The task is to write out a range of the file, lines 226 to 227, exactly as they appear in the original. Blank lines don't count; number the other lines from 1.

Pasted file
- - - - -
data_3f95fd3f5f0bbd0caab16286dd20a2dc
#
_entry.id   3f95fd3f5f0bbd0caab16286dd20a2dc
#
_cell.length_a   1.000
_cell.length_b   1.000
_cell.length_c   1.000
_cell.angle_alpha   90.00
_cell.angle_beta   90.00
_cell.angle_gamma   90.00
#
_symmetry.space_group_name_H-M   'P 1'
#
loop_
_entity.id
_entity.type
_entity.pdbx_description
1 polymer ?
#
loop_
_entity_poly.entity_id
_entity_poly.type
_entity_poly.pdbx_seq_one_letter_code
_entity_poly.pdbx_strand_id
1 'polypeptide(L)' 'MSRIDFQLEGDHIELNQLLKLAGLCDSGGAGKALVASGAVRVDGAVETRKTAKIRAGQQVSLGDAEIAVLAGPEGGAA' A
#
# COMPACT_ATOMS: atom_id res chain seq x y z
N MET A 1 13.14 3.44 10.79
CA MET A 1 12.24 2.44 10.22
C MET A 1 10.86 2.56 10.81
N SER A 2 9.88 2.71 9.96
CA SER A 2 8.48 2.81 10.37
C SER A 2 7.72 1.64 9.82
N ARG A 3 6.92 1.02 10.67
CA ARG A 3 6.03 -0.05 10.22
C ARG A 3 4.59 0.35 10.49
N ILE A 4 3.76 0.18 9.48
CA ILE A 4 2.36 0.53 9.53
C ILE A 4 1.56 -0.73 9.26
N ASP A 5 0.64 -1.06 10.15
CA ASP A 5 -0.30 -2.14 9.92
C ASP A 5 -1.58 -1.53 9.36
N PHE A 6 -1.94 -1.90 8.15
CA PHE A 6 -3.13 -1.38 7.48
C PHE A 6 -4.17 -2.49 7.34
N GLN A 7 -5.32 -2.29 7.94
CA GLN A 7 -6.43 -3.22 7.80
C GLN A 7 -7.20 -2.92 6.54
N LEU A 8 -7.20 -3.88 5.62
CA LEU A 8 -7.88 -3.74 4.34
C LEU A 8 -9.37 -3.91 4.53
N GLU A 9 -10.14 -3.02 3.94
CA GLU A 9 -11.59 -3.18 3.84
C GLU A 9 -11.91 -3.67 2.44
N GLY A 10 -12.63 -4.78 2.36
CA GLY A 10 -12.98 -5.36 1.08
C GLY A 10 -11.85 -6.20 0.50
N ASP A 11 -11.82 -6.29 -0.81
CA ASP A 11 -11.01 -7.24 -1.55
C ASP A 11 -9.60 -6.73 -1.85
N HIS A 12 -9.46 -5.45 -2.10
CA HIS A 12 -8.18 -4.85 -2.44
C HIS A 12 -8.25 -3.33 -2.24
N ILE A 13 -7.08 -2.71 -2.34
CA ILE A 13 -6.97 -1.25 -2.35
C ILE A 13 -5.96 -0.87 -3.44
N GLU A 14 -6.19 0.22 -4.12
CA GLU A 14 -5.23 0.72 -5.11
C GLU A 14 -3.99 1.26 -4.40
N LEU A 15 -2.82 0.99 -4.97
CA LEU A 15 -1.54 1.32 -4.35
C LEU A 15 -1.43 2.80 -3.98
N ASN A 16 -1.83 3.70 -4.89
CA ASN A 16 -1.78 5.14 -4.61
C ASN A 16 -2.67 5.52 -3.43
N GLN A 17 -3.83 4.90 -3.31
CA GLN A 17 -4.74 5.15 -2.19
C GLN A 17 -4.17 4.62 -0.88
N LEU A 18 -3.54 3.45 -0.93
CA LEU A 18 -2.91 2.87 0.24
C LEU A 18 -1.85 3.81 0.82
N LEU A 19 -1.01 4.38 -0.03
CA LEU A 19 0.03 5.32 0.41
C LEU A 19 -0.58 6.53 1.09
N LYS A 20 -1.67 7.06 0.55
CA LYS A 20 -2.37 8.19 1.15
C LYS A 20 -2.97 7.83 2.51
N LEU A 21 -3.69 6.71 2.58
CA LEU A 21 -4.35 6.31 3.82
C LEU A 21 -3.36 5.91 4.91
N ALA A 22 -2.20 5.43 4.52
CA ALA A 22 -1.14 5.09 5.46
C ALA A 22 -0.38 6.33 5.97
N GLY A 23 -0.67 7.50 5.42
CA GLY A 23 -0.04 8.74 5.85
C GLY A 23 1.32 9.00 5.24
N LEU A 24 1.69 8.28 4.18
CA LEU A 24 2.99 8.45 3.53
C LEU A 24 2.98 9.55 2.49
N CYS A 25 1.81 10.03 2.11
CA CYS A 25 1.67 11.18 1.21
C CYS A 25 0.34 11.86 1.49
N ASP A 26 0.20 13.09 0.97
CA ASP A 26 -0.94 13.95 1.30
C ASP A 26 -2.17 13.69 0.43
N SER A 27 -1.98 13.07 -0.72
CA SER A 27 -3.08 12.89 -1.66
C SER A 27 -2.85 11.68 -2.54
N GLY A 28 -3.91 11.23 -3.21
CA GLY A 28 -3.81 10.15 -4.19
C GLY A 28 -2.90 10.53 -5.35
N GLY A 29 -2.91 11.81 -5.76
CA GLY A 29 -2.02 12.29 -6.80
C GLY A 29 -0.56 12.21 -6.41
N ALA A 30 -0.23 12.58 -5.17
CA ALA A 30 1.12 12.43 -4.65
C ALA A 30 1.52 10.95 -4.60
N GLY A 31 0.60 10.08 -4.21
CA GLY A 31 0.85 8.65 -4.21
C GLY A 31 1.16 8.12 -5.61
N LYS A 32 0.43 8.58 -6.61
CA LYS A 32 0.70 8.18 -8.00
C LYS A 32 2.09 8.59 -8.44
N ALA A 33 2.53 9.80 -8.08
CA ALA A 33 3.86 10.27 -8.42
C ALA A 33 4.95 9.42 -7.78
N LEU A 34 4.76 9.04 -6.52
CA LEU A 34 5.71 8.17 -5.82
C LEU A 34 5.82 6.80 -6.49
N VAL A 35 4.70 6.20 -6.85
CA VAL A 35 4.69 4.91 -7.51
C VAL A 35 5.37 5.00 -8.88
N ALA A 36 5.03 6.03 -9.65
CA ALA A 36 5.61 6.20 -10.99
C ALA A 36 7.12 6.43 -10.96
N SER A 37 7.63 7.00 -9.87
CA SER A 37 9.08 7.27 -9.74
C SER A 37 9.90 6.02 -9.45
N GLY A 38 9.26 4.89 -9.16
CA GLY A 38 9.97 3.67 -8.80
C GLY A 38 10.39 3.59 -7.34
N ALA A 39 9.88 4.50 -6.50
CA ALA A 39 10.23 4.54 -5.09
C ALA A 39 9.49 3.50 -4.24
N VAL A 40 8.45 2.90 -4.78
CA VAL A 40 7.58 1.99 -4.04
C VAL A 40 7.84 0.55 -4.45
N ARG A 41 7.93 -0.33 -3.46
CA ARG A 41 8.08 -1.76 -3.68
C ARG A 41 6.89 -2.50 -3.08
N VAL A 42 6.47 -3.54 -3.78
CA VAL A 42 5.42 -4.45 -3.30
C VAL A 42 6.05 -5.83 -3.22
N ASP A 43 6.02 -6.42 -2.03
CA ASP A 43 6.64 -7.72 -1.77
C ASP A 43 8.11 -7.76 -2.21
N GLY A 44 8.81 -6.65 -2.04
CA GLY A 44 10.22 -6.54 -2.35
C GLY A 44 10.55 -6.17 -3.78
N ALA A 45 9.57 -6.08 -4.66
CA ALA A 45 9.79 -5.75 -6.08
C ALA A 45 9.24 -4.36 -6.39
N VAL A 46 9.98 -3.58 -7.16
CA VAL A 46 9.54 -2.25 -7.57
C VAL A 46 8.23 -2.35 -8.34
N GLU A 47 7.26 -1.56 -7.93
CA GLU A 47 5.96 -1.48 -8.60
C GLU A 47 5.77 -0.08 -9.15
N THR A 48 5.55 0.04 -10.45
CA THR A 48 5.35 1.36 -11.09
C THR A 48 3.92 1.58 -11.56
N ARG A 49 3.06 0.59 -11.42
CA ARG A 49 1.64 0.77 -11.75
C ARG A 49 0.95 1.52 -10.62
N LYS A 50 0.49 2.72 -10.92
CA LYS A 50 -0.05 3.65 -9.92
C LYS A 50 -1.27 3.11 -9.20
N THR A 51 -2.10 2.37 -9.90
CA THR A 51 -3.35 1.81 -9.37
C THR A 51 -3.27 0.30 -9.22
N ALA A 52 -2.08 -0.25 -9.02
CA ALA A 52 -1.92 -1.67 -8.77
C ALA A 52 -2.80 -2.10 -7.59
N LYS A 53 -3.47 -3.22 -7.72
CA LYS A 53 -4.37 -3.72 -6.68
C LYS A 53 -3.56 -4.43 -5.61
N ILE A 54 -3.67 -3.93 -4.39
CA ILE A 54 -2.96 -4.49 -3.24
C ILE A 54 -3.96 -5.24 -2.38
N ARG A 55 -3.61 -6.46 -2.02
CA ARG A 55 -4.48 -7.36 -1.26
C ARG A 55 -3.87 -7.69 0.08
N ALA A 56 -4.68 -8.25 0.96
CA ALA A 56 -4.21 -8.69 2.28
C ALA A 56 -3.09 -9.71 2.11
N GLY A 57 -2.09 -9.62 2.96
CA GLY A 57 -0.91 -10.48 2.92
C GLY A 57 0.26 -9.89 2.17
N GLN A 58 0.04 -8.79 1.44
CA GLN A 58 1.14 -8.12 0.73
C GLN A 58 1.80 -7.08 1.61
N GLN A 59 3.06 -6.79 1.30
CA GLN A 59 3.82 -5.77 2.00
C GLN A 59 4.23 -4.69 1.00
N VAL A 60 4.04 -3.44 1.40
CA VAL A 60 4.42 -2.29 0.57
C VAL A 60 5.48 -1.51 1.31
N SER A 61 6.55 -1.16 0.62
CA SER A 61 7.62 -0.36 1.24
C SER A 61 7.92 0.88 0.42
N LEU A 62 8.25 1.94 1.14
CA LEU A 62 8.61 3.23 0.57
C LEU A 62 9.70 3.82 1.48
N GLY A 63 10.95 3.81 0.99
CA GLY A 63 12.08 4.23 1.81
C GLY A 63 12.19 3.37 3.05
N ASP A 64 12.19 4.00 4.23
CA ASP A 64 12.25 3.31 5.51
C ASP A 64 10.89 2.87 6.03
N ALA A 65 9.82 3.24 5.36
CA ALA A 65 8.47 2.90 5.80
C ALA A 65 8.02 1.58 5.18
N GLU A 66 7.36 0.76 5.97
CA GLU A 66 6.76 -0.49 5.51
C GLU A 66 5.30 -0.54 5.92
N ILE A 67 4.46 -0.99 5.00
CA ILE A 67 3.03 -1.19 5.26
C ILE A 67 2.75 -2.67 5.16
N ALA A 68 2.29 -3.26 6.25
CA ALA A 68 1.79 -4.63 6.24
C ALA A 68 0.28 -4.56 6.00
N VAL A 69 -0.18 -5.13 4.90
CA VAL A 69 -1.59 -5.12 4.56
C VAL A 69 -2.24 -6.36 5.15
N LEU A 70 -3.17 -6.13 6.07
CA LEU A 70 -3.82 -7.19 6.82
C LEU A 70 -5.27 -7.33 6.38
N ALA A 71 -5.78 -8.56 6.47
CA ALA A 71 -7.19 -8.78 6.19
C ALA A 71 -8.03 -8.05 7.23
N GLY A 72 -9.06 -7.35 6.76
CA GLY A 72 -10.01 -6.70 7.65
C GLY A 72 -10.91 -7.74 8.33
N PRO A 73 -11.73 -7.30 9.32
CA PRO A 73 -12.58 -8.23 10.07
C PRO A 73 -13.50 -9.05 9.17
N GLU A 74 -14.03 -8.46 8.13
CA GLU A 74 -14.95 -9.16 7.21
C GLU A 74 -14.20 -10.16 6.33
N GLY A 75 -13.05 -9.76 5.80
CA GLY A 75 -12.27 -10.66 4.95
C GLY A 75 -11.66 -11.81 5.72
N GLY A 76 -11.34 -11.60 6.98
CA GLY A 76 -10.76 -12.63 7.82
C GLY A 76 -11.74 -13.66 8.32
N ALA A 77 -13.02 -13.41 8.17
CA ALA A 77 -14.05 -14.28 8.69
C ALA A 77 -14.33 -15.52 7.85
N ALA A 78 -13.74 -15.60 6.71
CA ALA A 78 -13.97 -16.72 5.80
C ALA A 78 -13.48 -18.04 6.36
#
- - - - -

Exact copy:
N ILE A 67 4.46 -0.99 5.00
CA ILE A 67 3.03 -1.19 5.26